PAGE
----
The city that I am relaxing in today, has a long history of habitation. At a site just 25K north of here, human settlements dating back 15,000 years have been unearthed. Indigenous people have occupied this area for thousands of years. The modern establishment of what is now Ayacucho was established by Spanish conqueror Pizarro in 1540 during the constant rebellion of Manco Inca. Pizarro called it Huamanga. When Simon Bolivar liberated the region in 1825 he restored the original name of Ayacucho. The final battle of the Peruvian independence movement was fought and won against the Spaniards here in 1824. The region itself is one of the poorest in Peru despite the establishment of the beautiful infrastructure of the city. In the 1960’s the Shining Path movement was founded by Guzman, who was a philosophy teacher at University in Ayacucho. It was begun as a socialist/communist movement of the people but devolved into a terrorist type of organization in its struggle against what it saw as a corrupt and unpopular government. In the end, the Shining Path’s movement was known mostly for its bloody and brutal treatment of the indigenous peoples of the Ayacucho area. The movement now is mostly involved in narcotics and hasn’t been effective since the capture of its leader, Guzman.
All we see of this today as we lounge and saunter through its Central Plaza and historic buildings is the beauty left in the wake of all these important times here in Peruvian history. The city has 33 churches – one for each of Jesus Christ’s years alive. The oldest one I came across was labeled 1568. I saw a group of people lined up this morning to enter an old church as soon as the door opened. Without the benefit of a short span of time off my feet and into my Wikipedia book, I would have assumed a happy and long history behind the city of Ayacucho.
I thought I would spend a little time introducing you to another of my cyclist friends here, Jurg, our only representative from Switzerland. Jurg is a lanky handsome man perhaps a little younger than I am. who is a true gentleman. He is curious about everything and as he wanders here and about, Terry, Barry and I might assume he’s just a little absentminded but the simple truth is that he is investigating details only he has observed with his keen eye. Jurg has traveled extensively and biked in places as challenging as Afghanistan, Iran, and several of the other -stans as well as trips throughout Europe and the Canadian Rockies. He has many stories to tell and I enjoy him immensely. His patience is only matched by his ever patient wife since Jurg is on this trip for 4 1/2 months and has many others under his belt. Jurg is an accomplished cyclist as well. A number of bikers here are racing – Jurg was quite conscious of his daily times as well but a couple of weeks ago he announced that he is no longer wanting to be involved in the timing. His statement was that he thought no matter what he did he would end up 6th,7th or 8th. What would be the purpose of that. Now he is stopping for photos, enjoying coffee breaks and taking the time to satisfy his curiosity along the way. All I can say is “Good on ya, Jurg.”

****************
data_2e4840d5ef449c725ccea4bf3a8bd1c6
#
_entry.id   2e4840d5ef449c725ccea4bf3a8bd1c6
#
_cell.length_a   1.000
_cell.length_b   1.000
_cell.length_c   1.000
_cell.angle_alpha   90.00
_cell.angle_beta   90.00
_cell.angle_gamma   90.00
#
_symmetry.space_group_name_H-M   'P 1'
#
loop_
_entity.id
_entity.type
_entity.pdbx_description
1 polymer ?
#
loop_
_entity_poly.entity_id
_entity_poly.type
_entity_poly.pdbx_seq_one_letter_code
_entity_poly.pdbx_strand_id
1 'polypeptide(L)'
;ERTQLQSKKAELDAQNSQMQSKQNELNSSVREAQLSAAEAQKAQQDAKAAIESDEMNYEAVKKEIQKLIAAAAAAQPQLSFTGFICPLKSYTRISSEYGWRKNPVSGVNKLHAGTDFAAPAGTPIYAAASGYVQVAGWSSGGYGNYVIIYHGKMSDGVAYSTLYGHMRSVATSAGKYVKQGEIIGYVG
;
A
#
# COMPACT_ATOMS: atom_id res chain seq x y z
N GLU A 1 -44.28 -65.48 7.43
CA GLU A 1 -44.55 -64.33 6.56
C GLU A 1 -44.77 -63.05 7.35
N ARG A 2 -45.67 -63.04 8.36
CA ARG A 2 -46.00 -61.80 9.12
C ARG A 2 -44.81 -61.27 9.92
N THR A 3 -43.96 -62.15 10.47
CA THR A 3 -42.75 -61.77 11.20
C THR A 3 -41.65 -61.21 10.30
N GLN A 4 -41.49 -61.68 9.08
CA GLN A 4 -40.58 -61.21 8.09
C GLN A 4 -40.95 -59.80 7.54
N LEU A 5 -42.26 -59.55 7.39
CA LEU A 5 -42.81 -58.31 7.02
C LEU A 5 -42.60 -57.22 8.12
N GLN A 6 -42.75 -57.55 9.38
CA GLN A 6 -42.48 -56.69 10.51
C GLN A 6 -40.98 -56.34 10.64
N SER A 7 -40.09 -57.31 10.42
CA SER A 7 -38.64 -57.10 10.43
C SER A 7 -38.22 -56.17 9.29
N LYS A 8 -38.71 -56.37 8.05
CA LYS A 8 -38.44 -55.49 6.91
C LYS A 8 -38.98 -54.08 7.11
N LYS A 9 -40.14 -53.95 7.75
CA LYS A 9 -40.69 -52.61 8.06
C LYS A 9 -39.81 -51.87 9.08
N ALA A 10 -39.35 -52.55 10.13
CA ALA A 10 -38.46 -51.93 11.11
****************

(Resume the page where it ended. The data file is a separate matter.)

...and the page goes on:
I now have 2 bush camp days in a row and really not that much time till we arrive in Cusco on the 16th. From there we will travel by train, bus and foot power to Machu Pichu (I should learn how to spell it!) where we will spend two days at the site then back to Cusco for 2 more. Really something to look forward to. My old friend JR from Anchorage will be joining us there for the balance of the trip.
I’ll try to add a couple of photos to this short post. After all, this is a rest day for me.
I added a video of our Bike Dreams truck being pulled out by hand by a group of villagers who also engineered the feat. I couldn’t figure out how to get it to these pages so you will find it on my Facebook page. It’s worth a look. See my previous blog for a description.